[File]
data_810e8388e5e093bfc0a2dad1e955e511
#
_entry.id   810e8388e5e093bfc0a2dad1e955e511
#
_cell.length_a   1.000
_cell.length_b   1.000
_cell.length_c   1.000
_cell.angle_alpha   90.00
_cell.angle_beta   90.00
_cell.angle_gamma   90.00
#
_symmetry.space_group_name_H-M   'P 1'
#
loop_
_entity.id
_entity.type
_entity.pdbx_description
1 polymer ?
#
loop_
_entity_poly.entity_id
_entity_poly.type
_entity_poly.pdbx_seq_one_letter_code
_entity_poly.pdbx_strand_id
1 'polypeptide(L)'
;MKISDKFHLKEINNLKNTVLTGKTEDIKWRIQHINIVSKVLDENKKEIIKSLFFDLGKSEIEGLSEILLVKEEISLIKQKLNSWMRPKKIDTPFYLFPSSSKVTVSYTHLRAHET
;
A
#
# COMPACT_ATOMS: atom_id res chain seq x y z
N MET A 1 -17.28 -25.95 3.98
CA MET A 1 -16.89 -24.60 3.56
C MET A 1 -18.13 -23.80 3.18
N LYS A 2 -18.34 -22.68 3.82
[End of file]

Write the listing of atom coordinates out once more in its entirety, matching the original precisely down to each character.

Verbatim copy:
data_810e8388e5e093bfc0a2dad1e955e511
#
_entry.id   810e8388e5e093bfc0a2dad1e955e511
#
_cell.length_a   1.000
_cell.length_b   1.000
_cell.length_c   1.000
_cell.angle_alpha   90.00
_cell.angle_beta   90.00
_cell.angle_gamma   90.00
#
_symmetry.space_group_name_H-M   'P 1'
#
loop_
_entity.id
_entity.type
_entity.pdbx_description
1 polymer ?
#
loop_
_entity_poly.entity_id
_entity_poly.type
_entity_poly.pdbx_seq_one_letter_code
_entity_poly.pdbx_strand_id
1 'polypeptide(L)'
;MKISDKFHLKEINNLKNTVLTGKTEDIKWRIQHINIVSKVLDENKKEIIKSLFFDLGKSEIEGLSEILLVKEEISLIKQKLNSWMRPKKIDTPFYLFPSSSKVTVSYTHLRAHET
;
A
#
# COMPACT_ATOMS: atom_id res chain seq x y z
N MET A 1 -17.28 -25.95 3.98
CA MET A 1 -16.89 -24.60 3.56
C MET A 1 -18.13 -23.80 3.18
N LYS A 2 -18.34 -22.68 3.82